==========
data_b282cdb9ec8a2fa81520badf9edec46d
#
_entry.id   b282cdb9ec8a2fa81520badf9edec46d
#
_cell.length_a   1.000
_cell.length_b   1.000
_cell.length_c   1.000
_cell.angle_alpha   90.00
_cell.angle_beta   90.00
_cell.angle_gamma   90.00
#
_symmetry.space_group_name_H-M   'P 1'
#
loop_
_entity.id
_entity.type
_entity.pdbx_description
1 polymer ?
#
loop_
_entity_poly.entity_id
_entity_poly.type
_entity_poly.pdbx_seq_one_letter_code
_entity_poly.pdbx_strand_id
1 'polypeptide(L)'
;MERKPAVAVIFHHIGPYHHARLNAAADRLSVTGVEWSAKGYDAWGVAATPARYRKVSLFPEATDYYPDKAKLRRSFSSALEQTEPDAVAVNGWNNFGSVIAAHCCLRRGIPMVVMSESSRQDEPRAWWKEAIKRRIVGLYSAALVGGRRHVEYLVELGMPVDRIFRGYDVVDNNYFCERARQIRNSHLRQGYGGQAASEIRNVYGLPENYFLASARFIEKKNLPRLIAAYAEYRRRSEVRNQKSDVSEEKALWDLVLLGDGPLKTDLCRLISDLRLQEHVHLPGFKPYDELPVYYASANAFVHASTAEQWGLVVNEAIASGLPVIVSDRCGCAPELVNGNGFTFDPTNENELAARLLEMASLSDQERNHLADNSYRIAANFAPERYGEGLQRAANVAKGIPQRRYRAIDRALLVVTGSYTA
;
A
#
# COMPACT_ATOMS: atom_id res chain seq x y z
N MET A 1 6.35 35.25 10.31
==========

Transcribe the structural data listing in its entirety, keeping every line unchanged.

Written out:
data_b282cdb9ec8a2fa81520badf9edec46d
#
_entry.id   b282cdb9ec8a2fa81520badf9edec46d
#
_cell.length_a   1.000
_cell.length_b   1.000
_cell.length_c   1.000
_cell.angle_alpha   90.00
_cell.angle_beta   90.00
_cell.angle_gamma   90.00
#
_symmetry.space_group_name_H-M   'P 1'
#
loop_
_entity.id
_entity.type
_entity.pdbx_description
1 polymer ?
#
loop_
_entity_poly.entity_id
_entity_poly.type
_entity_poly.pdbx_seq_one_letter_code
_entity_poly.pdbx_strand_id
1 'polypeptide(L)'
;MERKPAVAVIFHHIGPYHHARLNAAADRLSVTGVEWSAKGYDAWGVAATPARYRKVSLFPEATDYYPDKAKLRRSFSSALEQTEPDAVAVNGWNNFGSVIAAHCCLRRGIPMVVMSESSRQDEPRAWWKEAIKRRIVGLYSAALVGGRRHVEYLVELGMPVDRIFRGYDVVDNNYFCERARQIRNSHLRQGYGGQAASEIRNVYGLPENYFLASARFIEKKNLPRLIAAYAEYRRRSEVRNQKSDVSEEKALWDLVLLGDGPLKTDLCRLISDLRLQEHVHLPGFKPYDELPVYYASANAFVHASTAEQWGLVVNEAIASGLPVIVSDRCGCAPELVNGNGFTFDPTNENELAARLLEMASLSDQERNHLADNSYRIAANFAPERYGEGLQRAANVAKGIPQRRYRAIDRALLVVTGSYTA
;
A
#
# COMPACT_ATOMS: atom_id res chain seq x y z
N MET A 1 6.35 35.25 10.31